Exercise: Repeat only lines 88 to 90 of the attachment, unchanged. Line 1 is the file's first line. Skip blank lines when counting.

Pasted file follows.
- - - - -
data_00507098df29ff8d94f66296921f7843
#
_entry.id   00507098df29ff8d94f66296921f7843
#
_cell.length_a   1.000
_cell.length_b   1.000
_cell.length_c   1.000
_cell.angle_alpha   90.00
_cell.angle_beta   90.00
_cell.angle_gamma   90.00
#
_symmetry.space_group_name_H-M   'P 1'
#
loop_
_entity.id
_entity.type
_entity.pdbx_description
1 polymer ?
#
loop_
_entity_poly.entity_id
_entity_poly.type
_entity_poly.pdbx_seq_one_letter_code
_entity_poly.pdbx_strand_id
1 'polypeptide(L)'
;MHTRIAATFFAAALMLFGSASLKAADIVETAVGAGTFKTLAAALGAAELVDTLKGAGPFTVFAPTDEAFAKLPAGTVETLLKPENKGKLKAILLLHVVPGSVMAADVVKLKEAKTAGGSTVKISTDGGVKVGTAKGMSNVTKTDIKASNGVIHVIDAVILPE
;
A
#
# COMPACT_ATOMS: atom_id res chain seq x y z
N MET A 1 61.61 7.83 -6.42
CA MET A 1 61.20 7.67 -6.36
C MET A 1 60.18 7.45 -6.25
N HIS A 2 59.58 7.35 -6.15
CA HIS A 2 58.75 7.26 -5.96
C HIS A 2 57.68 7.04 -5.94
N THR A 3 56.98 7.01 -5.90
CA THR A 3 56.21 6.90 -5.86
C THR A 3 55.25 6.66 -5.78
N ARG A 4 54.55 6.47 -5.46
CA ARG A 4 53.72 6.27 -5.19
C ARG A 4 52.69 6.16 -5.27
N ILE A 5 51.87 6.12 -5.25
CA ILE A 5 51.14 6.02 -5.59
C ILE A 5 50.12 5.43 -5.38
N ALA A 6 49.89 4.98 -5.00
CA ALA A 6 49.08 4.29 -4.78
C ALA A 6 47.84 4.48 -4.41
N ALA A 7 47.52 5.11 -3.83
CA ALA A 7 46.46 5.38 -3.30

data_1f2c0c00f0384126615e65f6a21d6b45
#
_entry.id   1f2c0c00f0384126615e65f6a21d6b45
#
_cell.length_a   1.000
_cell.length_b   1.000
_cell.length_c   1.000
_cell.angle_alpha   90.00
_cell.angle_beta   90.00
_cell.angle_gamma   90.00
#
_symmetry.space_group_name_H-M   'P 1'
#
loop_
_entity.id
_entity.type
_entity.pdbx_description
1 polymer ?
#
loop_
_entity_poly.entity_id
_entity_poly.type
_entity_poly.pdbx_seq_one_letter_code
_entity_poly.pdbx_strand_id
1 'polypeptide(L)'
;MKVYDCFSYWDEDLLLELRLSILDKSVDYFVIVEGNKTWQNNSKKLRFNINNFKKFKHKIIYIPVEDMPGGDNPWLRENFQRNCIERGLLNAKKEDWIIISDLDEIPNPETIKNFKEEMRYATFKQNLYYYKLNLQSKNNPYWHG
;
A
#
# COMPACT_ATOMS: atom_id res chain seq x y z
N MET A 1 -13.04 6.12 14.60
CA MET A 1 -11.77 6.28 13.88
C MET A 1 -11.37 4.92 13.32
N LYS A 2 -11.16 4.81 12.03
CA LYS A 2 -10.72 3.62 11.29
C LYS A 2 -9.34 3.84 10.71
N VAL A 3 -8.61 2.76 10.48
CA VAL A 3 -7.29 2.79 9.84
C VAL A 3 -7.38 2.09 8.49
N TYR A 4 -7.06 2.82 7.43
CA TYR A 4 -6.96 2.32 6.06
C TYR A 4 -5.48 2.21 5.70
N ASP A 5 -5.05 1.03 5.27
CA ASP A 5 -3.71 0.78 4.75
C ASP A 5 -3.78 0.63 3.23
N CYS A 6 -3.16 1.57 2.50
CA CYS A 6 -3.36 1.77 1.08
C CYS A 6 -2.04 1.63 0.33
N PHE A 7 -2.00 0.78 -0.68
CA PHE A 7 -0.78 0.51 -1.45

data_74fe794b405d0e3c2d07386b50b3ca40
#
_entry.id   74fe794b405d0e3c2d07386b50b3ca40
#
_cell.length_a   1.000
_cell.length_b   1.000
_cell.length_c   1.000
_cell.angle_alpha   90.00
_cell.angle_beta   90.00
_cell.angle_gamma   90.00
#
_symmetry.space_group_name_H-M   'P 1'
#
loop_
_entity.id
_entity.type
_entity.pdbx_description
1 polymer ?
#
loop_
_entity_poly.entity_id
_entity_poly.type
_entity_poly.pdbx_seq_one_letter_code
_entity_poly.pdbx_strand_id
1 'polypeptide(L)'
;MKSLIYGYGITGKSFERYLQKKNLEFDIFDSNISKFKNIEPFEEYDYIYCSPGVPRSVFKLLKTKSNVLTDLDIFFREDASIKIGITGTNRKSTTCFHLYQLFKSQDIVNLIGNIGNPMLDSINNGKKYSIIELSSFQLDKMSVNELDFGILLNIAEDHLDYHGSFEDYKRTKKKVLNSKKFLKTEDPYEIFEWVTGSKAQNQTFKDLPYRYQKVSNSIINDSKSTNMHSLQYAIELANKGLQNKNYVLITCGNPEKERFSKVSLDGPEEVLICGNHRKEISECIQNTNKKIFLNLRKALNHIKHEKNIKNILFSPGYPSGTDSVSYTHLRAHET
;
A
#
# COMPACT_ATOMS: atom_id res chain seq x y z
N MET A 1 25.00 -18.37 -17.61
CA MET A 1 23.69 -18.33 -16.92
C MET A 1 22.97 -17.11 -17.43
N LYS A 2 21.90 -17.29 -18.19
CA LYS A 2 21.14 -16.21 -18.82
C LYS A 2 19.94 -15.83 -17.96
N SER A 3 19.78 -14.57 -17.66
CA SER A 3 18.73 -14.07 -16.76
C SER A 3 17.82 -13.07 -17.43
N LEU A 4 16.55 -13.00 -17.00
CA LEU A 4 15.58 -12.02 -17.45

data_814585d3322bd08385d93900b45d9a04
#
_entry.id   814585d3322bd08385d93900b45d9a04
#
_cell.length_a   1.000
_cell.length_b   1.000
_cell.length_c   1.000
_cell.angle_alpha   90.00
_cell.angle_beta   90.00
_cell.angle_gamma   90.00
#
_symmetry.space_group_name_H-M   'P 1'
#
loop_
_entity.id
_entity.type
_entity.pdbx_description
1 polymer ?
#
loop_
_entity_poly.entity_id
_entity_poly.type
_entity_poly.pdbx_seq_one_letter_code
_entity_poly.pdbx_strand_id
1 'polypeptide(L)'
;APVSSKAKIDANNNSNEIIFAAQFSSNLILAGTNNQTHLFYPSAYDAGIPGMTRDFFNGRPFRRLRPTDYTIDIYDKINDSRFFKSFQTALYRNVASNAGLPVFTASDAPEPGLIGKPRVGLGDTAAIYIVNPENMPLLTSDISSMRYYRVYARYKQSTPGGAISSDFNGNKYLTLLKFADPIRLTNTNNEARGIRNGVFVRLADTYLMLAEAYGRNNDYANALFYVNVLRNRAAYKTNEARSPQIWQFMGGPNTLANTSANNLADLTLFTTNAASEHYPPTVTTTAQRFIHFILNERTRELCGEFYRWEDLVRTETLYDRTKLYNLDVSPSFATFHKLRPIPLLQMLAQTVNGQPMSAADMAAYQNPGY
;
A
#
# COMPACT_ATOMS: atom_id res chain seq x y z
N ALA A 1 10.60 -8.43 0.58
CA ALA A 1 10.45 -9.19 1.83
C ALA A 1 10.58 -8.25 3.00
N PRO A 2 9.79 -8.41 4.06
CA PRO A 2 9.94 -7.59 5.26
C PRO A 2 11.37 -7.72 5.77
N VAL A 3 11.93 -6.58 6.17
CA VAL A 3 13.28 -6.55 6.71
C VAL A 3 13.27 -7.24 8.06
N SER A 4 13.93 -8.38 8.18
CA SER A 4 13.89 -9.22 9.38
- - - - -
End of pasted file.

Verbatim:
CA VAL A 3 -7.29 2.79 9.84
C VAL A 3 -7.38 2.09 8.49
N TYR A 4 -7.06 2.82 7.43